Datasets are released following a standard timeline. Study investigators are given a protected period of time (2 years) to prepare key manuscripts from the study. In this manner the data are made available to the general research community within a reasonable time frame and provides the investigators who collected the data time to publish study results.
Data collection for clinical trials is generally predefined with specific starting and ending dates; however, observational studies may collect data over many years. Therefore, the protocol defines data release in a slightly different manner depending on the study type. Specifically, the protocol states that data from observational studies are made available: (1) 3 years after the last participant visit for a clinic exam cycle or close out date for event ascertainment; or (2) 2 years after the exam or surveillance data are made available for within study use. Ongoing observational studies will therefore tend to have periodic updates to their data. Data from clinical trials are made available 2 years after publication of the primary outcome paper or 3 years after the end of clinical activity.
It is important to note that most large clinical trials and observational studies have active publications/presentation committees that are open to collaborations with outside investigators. These studies are essentially open to immediate data-sharing using study-specific internal policies.
Submitting data to the repository
Release of data through the data repository is required for Institute-supported contract studies and may also be required for certain large grants or cooperative agreements. The inclusion of grant-supported studies was introduced in 2005 and applies to studies reviewed and initiated after October 1, 2005. In brief, grant-supported studies with direct costs equal to or greater than $500K in any 1 year and identified as being of high programmatic interest, along with cooperative agreements with 500 or more participants are required to submit data to the data repository as part of the grant award.
All data submitted to the data repository must be consistent with the informed consent. Participants explicitly requesting that their data not be shared must be removed from all repository datasets and any other consent restrictions must be noted. For example, the informed consent for the Hemochromatosis and Iron Overload Screening Study (HEIRS) indicated that participants’ data would only be used for ‘iron-related and hereditary hemochromatosis studies’. Therefore, any requests for HEIRS study data must have an iron-related focus.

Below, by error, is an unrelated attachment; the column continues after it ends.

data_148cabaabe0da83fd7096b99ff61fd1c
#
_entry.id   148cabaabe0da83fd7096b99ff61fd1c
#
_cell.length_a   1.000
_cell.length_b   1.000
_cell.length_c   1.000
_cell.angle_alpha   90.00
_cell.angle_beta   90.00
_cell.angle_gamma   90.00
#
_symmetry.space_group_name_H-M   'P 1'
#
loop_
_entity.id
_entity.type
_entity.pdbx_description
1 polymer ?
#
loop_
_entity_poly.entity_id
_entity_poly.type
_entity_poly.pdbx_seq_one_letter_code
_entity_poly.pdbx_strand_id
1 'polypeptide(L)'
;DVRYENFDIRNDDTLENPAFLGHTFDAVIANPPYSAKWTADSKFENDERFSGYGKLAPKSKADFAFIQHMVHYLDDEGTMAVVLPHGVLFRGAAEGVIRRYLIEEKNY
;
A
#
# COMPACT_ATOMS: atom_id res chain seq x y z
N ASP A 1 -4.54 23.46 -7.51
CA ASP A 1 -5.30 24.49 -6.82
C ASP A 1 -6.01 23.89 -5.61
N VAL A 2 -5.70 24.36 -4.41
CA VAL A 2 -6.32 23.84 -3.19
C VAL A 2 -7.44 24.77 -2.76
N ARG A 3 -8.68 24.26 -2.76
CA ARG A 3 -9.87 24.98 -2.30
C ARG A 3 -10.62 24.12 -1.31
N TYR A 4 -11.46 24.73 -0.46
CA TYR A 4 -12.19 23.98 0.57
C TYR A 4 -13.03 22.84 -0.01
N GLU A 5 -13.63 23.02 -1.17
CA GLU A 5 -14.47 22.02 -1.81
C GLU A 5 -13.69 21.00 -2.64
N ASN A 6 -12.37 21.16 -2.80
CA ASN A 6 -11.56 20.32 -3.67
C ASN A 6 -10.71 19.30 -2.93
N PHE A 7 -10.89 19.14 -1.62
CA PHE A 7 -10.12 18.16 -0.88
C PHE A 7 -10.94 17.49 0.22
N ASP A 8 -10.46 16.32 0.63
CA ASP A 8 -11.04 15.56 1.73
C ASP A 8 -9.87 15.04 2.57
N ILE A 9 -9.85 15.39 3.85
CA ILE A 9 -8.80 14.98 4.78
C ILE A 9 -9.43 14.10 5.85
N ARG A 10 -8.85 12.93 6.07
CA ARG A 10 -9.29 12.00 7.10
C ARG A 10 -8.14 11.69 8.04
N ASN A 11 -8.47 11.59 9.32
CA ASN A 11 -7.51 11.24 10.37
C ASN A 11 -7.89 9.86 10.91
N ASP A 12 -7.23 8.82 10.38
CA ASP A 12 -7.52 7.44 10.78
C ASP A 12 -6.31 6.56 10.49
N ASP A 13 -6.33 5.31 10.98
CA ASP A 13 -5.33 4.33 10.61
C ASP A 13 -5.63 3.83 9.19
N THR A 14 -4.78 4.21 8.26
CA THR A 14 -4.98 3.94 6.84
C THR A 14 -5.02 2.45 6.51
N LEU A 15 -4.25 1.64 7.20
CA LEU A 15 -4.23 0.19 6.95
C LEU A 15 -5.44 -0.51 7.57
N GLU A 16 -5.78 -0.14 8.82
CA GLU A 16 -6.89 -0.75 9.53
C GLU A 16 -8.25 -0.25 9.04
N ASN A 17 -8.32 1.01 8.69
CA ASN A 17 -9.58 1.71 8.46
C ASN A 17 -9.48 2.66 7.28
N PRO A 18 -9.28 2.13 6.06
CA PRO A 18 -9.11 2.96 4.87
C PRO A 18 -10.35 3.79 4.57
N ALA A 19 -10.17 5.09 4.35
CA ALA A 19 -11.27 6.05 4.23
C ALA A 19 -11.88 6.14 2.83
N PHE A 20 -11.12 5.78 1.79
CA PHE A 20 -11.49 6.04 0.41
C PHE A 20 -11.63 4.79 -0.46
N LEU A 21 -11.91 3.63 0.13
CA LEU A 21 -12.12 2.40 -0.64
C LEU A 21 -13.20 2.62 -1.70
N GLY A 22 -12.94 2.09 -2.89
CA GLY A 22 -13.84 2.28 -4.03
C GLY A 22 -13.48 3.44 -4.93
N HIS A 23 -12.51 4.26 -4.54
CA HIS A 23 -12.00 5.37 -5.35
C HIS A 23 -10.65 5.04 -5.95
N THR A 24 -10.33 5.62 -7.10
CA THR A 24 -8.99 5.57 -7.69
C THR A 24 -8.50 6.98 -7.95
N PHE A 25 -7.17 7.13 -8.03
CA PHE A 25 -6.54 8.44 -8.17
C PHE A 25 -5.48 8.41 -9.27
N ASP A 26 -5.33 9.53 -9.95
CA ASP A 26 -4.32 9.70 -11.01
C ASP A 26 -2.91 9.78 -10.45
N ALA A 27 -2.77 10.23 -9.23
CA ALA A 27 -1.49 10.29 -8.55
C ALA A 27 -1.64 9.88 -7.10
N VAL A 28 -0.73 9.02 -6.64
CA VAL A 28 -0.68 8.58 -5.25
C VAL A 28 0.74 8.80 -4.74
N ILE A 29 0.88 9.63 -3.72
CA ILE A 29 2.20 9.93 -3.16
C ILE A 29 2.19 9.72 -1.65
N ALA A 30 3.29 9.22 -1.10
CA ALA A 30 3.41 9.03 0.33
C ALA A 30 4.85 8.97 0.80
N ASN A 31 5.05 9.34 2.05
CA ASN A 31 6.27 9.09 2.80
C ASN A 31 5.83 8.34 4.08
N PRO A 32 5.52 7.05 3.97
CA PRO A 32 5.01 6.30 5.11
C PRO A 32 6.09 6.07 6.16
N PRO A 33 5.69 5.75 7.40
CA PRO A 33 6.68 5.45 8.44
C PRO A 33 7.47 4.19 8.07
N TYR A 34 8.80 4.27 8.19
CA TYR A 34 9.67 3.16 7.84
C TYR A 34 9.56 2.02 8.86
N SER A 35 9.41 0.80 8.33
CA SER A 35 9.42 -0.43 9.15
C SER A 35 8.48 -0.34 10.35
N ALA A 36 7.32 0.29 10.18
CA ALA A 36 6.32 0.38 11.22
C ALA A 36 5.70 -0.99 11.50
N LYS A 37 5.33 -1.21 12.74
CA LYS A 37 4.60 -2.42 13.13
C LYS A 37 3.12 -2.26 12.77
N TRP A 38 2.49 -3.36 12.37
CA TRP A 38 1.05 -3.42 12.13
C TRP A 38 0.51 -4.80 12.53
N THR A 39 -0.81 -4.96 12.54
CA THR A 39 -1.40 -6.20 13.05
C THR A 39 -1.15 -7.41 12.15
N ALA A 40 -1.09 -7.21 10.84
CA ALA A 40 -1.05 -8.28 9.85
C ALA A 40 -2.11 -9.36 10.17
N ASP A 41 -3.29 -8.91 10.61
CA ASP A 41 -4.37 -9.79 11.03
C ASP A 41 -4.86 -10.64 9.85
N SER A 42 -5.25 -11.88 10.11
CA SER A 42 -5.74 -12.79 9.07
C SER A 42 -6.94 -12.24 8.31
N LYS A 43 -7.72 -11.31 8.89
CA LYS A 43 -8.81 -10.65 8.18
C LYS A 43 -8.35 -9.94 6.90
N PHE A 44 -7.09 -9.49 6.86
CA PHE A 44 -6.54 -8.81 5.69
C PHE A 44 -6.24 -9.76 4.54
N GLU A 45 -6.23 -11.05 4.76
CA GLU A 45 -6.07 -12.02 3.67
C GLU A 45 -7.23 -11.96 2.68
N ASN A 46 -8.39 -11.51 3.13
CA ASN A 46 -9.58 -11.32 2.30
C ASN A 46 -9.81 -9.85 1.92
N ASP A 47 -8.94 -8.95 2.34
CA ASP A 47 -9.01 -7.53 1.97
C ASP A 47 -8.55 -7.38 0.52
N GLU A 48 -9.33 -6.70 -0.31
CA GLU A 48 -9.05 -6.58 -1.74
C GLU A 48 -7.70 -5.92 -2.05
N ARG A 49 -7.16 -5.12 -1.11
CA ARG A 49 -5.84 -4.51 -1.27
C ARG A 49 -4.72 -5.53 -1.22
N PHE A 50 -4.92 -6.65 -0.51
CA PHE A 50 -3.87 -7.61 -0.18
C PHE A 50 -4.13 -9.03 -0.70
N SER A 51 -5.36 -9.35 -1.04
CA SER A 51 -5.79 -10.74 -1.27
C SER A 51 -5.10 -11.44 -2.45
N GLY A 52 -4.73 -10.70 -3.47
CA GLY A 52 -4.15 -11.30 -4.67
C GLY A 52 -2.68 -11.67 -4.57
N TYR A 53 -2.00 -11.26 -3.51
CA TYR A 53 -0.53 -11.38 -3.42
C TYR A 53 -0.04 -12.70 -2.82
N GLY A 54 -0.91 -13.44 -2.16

Following on the database of Genotypes and Phenotypes (dbGaP) experience, institutions submitting data to the data repository are required to certify that the data can be shared. In brief, the certification affirms to the NHLBI that the informed consent explicitly permits sharing data with other investigators, or the depositing Institution’s IRB has approved the sharing of the participants’ data.
Accessing data in the repository
Applications for study datasets in the Data Repository are done online at http://www.biolincc.nhlbi.nih.gov. The website is maintained by the NHLBI Biologic Specimen and Data Repository Information Coordinating Center (BioLINCC) program. The online application for study datasets include: (1) a description of the research project; (2) local IRB review or institutional certification of exemption from IRB review; and (3) agreeing to the terms and conditions of a data use agreement (termed a Research Materials Distribution Agreement (RMDA) since both biospecimens and data can be obtained from the NHLBI repositories). Terms of the RMDA include provisions limiting use of the data to 3 years, prohibits transfer of the data to another party, requires appropriate computer security measures, and specifies the acknowledgment to be used in manuscripts. Both the investigator and the Institution are required to sign and agree to the terms of the RMDA. Applicants are not subject to a scientific review, but instead an administrative review is conducted to ensure the project is within the spirit and intent of the data agreement. Likewise, there is no requirement for screening manuscripts prior to submission to a journal. The absence of a scientific review or pre-submission review of manuscripts avoids any perception of blocking access or controlling research; however, this does allow for the possibility of misleading or incorrect analyses to be published. The possibility of intentionally misleading analyses is mitigated to some degree through the open nature of the repository in that replication is possible with the identical dataset. Avoiding unintentionally incorrect analyses is far more difficult and is largely only correctable post publication.
A summary of the clinical data and biospecimen resources available are provided in Additional file 1: Table S1.
A collaborative approach, utilizing the experience and expertise of study investigators, is the most productive method of data-sharing for ensuring high quality manuscripts. The NHLBI data repository fulfills the niche of providing opportunities for secondary analysis of existing data when collaborations are either unfeasible, or not desired. Participant data are released, after study investigators have had a 2-year protected period of time, in a manner consistent with the informed consent, and is generally redacted to meet or exceed HIPAA requirements to maintain participant privacy.
The NHLBI has made a commitment to the sharing of research resources to the widest possible audience to maximize the value of Institute-supported studies. Through a website portal, the Institute financially supports the infrastructure to efficiently process, communicate information, and distribute to the research community data from more 560,000 study participants and 4.6 million biological samples.